Is the UK Still a Lucrative Market for Internet Casinos?

Is the UK Still a Lucrative Market for Internet Casinos main

Once a haven for online casino operators and players alike, the UK has become a jungle of regulation, restrictions, and delayed gambling white papers.

The results Sweden has been seeing from recent gambling reforms could soon become a reality in the UK, with more players than ever escaping into the world of unregulated gambling to find bonuses and promotions.

Looking at the recent trends, wondering whether the UK is still a lucrative market to enter as a gambling-related business is a question worth asking.

Operators flee the risk of high fines

Like in previous years, smaller casino operators will continue to leave the UK market in 2023. Further restrictions have diminished the possible return on investment and made running a profitable remote gambling business increasingly challenging.

But not only that. Operating businesses face harsh consequences when breaking the law – even unintentionally – and the UK’s Gambling Commission doesn’t shy away from issuing million-pound fines.

As an executive from puts it: “Gambling executives are all for rules and regulation to ensure the safety of players. However, when rule-breaking fines for first-time offenders are in the mid-seven figures, it’s often hard to get continued support from stakeholders.”

When in early 2022, the Gambling Commission suspended Genesis Global’s license once again and ordered the company to pay £3.8m for responsibility failures, it was game over for the Malta-based firm.

The UKGC also took action against In Touch Games, another independent gambling operator in the United Kingdom. After fining the company £2.2m in 2019 and £3.4m in March 2021, the regulator issued another £6.1m penalty this year. Failures included “not interacting with a customer for erratic play patterns” and “taking a customer’s word on their monthly earnings”.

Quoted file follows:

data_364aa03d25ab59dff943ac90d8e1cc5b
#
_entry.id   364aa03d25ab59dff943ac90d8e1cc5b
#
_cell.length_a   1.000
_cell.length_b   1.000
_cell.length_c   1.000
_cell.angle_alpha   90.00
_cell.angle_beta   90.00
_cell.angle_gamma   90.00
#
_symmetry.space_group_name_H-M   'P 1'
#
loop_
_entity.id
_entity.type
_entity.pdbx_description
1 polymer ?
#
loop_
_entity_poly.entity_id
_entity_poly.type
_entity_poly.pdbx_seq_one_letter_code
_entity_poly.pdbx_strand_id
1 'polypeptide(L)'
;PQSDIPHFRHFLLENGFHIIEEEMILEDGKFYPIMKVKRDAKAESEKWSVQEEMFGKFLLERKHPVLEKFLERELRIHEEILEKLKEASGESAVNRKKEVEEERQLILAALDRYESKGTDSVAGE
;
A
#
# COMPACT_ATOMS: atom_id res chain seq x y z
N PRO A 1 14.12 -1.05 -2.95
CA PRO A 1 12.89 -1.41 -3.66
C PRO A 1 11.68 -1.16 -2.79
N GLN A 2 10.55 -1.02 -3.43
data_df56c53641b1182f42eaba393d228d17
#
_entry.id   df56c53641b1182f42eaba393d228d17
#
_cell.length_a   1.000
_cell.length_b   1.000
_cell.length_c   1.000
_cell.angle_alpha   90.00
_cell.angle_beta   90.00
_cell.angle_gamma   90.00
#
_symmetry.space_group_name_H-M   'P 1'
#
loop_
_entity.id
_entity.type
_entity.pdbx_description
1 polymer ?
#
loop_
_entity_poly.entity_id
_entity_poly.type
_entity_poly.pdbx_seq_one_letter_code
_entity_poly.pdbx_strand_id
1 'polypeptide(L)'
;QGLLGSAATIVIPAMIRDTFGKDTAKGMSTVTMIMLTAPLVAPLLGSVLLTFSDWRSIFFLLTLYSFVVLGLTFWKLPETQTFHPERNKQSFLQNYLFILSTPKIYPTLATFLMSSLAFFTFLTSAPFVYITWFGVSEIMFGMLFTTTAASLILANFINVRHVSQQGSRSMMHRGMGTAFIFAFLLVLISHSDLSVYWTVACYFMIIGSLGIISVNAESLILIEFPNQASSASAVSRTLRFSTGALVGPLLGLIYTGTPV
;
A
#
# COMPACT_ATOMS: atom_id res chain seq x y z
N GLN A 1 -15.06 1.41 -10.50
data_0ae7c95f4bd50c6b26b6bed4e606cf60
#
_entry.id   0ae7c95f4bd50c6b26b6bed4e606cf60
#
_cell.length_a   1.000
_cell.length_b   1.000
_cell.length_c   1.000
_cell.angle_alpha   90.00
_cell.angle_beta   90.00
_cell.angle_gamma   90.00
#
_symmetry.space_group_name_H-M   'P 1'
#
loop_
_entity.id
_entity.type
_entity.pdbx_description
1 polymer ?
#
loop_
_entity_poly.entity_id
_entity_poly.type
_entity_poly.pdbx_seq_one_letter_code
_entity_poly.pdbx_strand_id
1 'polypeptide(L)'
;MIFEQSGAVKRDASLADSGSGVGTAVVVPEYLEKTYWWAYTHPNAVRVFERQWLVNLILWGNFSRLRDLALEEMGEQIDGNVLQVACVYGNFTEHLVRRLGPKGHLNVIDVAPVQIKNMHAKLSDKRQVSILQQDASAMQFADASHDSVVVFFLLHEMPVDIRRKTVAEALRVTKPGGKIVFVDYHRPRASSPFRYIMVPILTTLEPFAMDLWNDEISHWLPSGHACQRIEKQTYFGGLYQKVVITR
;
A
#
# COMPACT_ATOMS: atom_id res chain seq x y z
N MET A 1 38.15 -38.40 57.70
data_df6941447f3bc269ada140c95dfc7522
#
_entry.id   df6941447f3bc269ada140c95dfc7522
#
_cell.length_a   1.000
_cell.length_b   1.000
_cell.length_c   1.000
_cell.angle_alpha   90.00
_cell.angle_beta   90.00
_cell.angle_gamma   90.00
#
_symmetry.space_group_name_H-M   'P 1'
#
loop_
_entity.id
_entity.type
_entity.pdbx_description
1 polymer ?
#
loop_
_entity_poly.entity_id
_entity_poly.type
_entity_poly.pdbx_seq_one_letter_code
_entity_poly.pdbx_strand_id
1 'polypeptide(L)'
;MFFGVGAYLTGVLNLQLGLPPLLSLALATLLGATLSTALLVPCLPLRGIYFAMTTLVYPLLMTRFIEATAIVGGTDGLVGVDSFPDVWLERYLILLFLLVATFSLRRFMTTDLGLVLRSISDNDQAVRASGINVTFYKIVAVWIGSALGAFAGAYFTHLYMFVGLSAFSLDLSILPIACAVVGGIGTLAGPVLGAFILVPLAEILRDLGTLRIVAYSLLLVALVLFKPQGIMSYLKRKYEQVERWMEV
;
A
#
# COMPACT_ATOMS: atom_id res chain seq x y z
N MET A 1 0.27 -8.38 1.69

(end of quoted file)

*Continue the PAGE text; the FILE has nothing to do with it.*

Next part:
Is the UK Still a Lucrative Market for Internet Casinos

Sister Sites to keep variety afloat

As more small operators leave the UK’s gambling market, customers are increasingly worried that soon there will only be a handful of sites to choose from, but the outlook isn’t that dire.

Big gambling firms like Aspire Global and LC International have understood how to combat diminishing returns by launching sister sites, a sort of franchise system of online casinos.

Instead of developing different brands from scratch – which requires heavy investments – these big firms are reusing what’s working and launching new gambling experiences on top of that. The same technology and same customer support but a new look and selection of games are what these “sister sites” of online casinos are all about.

What gamblers can expect in 2023

The year has just begun, but gamblers should brace themselves for yet another round of shake ups as the industry awaits the government’s white paper.

The document outlining proposed changes to gambling in the UK has been postponed for over a year, but Rishi Sunak and its cabinet made clear that it will be out soon with no further delay.

While it’s unclear which changes are coming, insiders believe that culture secretary Lucy Frazer will aim to reduce the maximum stake at online slot machines to between £2 and £5. There are also rumours that new regulations will require operators to run additional affordability checks in the form of payslips and bank statements on anyone losing up to £500 per month.

The ladder could dramatically impact legal gambling in the United Kingdom, as players have already been reluctant to supply sensitive financial documents for what many consider “casual gambling behaviour”. Some ministers, therefore, already seem to support lighter financial health checks as tightening restrictions too much could push even more players into the unsafe black markets.


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